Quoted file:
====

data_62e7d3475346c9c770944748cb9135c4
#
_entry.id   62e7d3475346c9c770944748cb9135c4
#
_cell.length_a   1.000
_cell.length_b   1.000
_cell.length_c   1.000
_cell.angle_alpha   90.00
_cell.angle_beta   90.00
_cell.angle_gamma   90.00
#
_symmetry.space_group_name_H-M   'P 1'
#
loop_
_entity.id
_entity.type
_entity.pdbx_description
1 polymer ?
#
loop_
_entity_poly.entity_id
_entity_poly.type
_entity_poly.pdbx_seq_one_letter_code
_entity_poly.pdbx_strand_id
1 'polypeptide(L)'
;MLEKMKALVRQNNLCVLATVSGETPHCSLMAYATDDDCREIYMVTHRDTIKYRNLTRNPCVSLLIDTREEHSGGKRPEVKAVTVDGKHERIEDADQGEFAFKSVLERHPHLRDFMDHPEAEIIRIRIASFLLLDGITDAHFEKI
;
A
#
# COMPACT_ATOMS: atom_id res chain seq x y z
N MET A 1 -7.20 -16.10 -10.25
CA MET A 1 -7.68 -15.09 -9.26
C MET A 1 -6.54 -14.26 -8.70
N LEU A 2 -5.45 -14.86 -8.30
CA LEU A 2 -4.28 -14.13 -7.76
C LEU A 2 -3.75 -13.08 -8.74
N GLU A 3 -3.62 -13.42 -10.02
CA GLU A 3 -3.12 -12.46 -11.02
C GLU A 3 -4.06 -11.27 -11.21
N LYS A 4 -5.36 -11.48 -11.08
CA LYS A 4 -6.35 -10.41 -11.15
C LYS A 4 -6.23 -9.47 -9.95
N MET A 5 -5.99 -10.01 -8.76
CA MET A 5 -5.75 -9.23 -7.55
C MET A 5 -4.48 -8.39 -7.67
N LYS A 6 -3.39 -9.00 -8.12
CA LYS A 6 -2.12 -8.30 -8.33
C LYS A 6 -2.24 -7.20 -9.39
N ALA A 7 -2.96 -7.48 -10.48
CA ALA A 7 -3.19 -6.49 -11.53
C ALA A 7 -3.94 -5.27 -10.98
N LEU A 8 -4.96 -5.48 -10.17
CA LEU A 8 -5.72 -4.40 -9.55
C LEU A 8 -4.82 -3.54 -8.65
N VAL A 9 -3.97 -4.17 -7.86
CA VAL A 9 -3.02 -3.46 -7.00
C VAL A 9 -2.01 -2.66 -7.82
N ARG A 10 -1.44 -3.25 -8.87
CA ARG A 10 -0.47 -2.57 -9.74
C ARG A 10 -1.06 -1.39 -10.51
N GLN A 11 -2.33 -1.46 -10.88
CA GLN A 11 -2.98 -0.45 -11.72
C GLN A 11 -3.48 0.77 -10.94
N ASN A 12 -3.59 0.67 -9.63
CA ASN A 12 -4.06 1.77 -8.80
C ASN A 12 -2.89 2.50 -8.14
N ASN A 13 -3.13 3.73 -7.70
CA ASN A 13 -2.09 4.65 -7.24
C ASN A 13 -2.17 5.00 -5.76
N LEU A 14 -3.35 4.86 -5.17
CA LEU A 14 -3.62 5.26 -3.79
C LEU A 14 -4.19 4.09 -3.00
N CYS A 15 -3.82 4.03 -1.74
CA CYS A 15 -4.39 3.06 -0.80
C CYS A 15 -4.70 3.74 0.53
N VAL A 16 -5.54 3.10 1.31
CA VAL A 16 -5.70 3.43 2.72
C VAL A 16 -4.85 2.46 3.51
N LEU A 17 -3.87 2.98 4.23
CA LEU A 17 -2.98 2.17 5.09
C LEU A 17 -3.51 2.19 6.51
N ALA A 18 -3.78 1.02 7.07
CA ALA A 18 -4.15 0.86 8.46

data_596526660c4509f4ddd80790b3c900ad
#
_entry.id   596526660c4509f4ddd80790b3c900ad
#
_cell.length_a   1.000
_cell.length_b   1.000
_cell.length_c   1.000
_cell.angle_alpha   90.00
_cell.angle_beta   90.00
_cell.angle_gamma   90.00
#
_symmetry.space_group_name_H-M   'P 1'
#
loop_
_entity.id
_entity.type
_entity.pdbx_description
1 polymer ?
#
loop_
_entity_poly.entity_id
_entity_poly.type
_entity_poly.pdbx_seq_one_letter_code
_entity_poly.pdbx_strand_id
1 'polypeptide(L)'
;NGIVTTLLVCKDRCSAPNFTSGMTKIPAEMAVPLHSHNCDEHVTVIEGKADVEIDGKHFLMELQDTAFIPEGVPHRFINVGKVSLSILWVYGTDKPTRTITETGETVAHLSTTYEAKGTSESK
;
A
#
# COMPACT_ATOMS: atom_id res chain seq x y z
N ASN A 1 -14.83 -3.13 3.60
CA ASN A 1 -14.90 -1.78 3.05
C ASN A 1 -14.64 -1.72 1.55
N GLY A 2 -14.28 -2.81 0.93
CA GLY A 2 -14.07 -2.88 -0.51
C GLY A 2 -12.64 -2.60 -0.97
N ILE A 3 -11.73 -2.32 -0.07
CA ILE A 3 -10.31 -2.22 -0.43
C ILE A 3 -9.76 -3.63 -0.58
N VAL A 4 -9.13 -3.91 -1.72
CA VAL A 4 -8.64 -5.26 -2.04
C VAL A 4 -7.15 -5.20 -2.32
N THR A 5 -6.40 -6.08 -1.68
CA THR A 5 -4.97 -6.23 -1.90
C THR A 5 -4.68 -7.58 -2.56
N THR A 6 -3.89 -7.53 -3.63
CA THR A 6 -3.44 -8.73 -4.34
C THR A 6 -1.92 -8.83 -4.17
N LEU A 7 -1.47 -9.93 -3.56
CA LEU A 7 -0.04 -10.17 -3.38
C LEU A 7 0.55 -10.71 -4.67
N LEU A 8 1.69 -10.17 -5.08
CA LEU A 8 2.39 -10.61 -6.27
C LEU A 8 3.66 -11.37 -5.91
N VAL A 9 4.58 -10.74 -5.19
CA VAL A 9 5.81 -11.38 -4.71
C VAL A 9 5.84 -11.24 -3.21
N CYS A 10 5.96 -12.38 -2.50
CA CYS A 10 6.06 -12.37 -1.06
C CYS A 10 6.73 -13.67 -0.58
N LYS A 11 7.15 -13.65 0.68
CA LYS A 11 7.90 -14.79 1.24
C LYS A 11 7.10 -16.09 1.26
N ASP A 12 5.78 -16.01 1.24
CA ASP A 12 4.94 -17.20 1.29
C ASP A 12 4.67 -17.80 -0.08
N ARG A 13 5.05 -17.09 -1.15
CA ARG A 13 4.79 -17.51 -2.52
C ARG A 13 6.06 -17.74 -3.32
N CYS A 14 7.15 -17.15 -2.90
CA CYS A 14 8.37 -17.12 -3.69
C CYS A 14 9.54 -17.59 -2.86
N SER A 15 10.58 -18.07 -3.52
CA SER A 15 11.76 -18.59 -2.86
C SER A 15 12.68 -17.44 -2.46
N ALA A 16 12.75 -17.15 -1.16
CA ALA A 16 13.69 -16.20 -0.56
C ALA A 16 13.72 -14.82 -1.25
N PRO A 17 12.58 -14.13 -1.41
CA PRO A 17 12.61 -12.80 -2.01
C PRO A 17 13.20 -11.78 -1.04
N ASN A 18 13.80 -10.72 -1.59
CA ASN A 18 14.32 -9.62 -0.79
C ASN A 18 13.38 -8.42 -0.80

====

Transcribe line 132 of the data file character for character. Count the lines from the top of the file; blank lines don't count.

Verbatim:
N LEU A 7 -1.47 -9.93 -3.56